—  Kurt Vonnegut, book Breakfast of Champions

Breakfast of Champions (1973)
Context: I thought Beatrice Keedsler had joined hands with other old-fashioned storytellers to make people believe that life had leading characters, minor characters, significant details, insignificant details, that it had lessons to be learned, tests to be passed, and a beginning, a middle, and an end.
As I approached my fiftieth birthday, I had become more and more enraged and mystified by the idiot decisions made by my countrymen. And then I had come suddenly to pity them, for I understood how innocent and natural it was for them to behave so abominably, and with such abominable results: They were doing their best to live like people invented in story books. This was the reason Americans shot each other so often: It was a convenient literary device for ending short stories and books.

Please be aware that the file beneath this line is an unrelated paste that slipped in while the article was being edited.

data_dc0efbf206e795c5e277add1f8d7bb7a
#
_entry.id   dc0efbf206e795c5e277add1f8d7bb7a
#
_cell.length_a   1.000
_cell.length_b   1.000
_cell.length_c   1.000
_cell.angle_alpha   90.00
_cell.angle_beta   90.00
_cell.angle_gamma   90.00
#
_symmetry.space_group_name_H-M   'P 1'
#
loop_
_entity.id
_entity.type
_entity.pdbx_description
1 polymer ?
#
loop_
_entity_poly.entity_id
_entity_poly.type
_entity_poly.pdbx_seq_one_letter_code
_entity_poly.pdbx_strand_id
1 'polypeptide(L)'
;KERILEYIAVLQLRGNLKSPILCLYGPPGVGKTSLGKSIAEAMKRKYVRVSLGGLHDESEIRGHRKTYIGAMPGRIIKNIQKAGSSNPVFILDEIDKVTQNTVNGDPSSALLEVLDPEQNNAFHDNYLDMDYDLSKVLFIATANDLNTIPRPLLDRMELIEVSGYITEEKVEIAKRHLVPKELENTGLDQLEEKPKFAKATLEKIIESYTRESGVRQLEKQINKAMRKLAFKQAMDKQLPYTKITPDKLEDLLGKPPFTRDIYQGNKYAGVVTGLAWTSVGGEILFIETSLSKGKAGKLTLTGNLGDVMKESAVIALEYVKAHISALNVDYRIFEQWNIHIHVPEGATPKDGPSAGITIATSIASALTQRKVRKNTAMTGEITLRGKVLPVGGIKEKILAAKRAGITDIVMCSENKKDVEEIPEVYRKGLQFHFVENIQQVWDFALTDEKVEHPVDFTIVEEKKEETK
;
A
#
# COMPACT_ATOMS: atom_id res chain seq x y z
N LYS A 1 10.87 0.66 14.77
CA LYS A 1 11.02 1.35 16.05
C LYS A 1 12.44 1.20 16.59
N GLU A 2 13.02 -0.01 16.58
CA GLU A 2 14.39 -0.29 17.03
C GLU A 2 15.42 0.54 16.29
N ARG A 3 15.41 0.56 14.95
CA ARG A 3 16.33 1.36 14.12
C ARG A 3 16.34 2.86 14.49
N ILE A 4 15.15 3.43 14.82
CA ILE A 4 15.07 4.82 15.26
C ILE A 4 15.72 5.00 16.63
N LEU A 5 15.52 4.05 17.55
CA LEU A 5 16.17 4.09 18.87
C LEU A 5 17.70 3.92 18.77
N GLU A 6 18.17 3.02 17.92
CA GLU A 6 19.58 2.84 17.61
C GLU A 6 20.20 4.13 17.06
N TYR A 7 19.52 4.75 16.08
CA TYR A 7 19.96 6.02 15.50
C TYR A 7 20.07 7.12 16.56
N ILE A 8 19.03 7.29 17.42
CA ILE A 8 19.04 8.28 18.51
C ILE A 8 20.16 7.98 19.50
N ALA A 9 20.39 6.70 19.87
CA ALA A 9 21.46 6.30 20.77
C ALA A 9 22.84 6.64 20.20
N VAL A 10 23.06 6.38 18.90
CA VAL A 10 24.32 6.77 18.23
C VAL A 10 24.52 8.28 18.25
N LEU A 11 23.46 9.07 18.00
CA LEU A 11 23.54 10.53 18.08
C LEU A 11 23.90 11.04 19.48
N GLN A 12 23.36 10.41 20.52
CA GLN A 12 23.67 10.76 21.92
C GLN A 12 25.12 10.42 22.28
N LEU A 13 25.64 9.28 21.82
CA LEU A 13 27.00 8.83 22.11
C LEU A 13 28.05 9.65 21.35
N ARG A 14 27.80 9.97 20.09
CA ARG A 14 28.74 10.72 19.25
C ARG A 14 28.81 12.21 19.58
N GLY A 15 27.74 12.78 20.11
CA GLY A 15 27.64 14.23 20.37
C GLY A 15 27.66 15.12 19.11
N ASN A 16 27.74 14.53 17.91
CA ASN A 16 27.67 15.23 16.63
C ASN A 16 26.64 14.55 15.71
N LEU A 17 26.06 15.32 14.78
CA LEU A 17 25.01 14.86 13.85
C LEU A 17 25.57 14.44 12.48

Why were so many Americans treated by their government as though their lives were as disposable as paper facial tissues? Because that was the way authors customarily treated bit-part players in their madeup tales.
And so on.
Once I understood what was making America such a dangerous, unhappy nation of people who had nothing to do with real life, I resolved to shun storytelling. I would write about life. Every person would be exactly as important as any other. All facts would also be given equal weightiness. Nothing would be left out. Let others bring order to chaos. I would bring chaos to order, instead, which I think I have done.